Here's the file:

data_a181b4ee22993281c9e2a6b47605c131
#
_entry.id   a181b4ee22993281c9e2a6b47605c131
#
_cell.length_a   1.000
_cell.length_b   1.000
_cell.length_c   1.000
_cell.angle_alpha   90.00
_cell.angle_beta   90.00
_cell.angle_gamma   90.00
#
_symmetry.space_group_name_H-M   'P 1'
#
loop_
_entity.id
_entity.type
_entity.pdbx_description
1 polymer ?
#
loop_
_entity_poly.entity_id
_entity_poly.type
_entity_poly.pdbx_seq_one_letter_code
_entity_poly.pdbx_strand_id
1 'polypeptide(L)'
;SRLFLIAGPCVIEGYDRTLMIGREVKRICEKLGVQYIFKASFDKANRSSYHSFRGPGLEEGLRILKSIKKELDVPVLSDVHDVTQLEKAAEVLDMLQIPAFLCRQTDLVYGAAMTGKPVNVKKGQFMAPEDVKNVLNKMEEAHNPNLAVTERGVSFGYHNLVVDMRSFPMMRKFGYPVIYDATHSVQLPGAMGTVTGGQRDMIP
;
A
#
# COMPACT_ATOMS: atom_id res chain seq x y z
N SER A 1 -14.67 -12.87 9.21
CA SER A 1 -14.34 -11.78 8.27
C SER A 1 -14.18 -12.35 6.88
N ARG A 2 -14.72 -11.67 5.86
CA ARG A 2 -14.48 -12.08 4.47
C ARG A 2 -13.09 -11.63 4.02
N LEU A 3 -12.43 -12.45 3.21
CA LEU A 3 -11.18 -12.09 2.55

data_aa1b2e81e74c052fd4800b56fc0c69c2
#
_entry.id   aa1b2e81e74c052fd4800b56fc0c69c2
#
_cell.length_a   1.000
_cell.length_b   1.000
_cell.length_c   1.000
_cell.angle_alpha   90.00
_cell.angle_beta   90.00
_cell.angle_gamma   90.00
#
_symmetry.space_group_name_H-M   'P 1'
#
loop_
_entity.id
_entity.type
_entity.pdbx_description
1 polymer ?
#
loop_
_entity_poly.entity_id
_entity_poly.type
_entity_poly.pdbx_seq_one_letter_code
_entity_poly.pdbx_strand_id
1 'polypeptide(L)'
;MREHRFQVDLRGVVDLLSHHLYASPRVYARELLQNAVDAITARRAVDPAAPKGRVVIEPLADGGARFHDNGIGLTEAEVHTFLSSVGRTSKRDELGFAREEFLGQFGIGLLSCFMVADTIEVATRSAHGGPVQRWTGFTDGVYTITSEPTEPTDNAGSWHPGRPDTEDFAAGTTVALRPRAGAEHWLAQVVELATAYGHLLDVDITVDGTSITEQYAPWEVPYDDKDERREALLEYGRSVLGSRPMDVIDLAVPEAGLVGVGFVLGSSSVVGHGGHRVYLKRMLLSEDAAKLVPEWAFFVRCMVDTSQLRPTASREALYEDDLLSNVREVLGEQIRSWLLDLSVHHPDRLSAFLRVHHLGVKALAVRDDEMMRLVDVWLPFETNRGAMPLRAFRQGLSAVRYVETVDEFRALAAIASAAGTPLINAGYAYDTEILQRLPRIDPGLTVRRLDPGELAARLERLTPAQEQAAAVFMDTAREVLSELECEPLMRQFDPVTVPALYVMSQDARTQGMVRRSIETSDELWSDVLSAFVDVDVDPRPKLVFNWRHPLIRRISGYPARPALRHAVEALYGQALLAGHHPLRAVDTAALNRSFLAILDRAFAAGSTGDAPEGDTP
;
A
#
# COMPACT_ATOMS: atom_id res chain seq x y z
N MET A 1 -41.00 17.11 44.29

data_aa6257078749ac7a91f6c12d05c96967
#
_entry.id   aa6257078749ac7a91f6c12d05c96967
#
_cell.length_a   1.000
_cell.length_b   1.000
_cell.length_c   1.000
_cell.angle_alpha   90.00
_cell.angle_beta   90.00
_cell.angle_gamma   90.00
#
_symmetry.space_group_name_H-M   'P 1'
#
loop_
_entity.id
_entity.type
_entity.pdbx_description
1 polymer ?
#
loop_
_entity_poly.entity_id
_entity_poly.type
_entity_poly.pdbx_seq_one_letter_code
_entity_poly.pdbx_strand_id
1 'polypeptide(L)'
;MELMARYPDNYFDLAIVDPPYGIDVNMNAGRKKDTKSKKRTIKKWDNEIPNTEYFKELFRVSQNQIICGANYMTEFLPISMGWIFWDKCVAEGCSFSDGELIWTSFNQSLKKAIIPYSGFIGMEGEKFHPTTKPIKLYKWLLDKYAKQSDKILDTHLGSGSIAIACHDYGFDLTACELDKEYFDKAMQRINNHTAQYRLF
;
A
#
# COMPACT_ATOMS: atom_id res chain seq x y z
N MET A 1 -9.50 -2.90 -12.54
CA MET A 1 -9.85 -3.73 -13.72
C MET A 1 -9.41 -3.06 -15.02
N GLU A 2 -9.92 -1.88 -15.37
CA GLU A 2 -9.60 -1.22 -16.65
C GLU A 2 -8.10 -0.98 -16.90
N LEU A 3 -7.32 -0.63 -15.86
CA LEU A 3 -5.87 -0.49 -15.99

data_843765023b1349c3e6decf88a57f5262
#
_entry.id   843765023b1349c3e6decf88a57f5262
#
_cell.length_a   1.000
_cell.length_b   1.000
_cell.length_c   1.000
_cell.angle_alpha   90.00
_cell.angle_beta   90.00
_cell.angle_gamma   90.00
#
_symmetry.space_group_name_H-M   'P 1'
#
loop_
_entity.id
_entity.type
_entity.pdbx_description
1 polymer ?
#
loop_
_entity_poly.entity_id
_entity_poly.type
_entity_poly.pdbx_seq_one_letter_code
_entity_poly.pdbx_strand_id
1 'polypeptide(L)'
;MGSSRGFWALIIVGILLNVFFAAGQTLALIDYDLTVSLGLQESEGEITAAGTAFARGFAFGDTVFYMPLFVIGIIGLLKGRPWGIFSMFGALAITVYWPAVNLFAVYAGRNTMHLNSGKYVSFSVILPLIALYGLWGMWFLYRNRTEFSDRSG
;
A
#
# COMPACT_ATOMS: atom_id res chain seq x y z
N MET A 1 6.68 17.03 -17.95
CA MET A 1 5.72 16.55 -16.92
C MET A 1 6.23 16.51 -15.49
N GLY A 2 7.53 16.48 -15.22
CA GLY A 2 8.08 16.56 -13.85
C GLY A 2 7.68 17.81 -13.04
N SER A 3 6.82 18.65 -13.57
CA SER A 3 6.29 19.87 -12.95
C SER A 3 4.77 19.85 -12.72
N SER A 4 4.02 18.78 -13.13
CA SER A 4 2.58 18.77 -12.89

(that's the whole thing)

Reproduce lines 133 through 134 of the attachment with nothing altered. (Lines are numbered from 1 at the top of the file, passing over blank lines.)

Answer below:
;MGSSRGFWALIIVGILLNVFFAAGQTLALIDYDLTVSLGLQESEGEITAAGTAFARGFAFGDTVFYMPLFVIGIIGLLKGRPWGIFSMFGALAITVYWPAVNLFAVYAGRNTMHLNSGKYVSFSVILPLIALYGLWGMWFLYRNRTEFSDRSG
;